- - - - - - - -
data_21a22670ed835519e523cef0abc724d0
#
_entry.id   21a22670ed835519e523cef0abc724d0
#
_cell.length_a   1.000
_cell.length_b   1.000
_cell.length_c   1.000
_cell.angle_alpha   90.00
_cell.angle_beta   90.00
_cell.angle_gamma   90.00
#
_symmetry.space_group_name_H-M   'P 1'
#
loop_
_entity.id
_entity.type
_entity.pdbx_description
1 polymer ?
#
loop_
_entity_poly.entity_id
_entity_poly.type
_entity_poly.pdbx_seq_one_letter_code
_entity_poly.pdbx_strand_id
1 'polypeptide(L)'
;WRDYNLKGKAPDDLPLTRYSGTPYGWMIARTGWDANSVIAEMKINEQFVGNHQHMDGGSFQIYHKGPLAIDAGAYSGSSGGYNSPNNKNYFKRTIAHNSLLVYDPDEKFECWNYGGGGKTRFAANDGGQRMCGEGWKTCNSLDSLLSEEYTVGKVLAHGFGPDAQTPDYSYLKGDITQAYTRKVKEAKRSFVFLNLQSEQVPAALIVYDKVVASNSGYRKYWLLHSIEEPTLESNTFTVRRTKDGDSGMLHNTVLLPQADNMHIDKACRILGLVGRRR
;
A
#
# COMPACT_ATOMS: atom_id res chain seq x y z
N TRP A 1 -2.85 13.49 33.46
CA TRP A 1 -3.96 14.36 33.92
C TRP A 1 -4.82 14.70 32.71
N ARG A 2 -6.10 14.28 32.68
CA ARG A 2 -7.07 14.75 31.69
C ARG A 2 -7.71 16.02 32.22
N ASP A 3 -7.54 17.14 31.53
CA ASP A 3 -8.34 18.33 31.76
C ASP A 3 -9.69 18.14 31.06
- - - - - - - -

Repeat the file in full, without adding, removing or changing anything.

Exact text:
data_21a22670ed835519e523cef0abc724d0
#
_entry.id   21a22670ed835519e523cef0abc724d0
#
_cell.length_a   1.000
_cell.length_b   1.000
_cell.length_c   1.000
_cell.angle_alpha   90.00
_cell.angle_beta   90.00
_cell.angle_gamma   90.00
#
_symmetry.space_group_name_H-M   'P 1'
#
loop_
_entity.id
_entity.type
_entity.pdbx_description
1 polymer ?
#
loop_
_entity_poly.entity_id
_entity_poly.type
_entity_poly.pdbx_seq_one_letter_code
_entity_poly.pdbx_strand_id
1 'polypeptide(L)'
;WRDYNLKGKAPDDLPLTRYSGTPYGWMIARTGWDANSVIAEMKINEQFVGNHQHMDGGSFQIYHKGPLAIDAGAYSGSSGGYNSPNNKNYFKRTIAHNSLLVYDPDEKFECWNYGGGGKTRFAANDGGQRMCGEGWKTCNSLDSLLSEEYTVGKVLAHGFGPDAQTPDYSYLKGDITQAYTRKVKEAKRSFVFLNLQSEQVPAALIVYDKVVASNSGYRKYWLLHSIEEPTLESNTFTVRRTKDGDSGMLHNTVLLPQADNMHIDKACRILGLVGRRR
;
A
#
# COMPACT_ATOMS: atom_id res chain seq x y z
N TRP A 1 -2.85 13.49 33.46
CA TRP A 1 -3.96 14.36 33.92
C TRP A 1 -4.82 14.70 32.71
N ARG A 2 -6.10 14.28 32.68
CA ARG A 2 -7.07 14.75 31.69
C ARG A 2 -7.71 16.02 32.22
N ASP A 3 -7.54 17.14 31.53
CA ASP A 3 -8.34 18.33 31.76
C ASP A 3 -9.69 18.14 31.06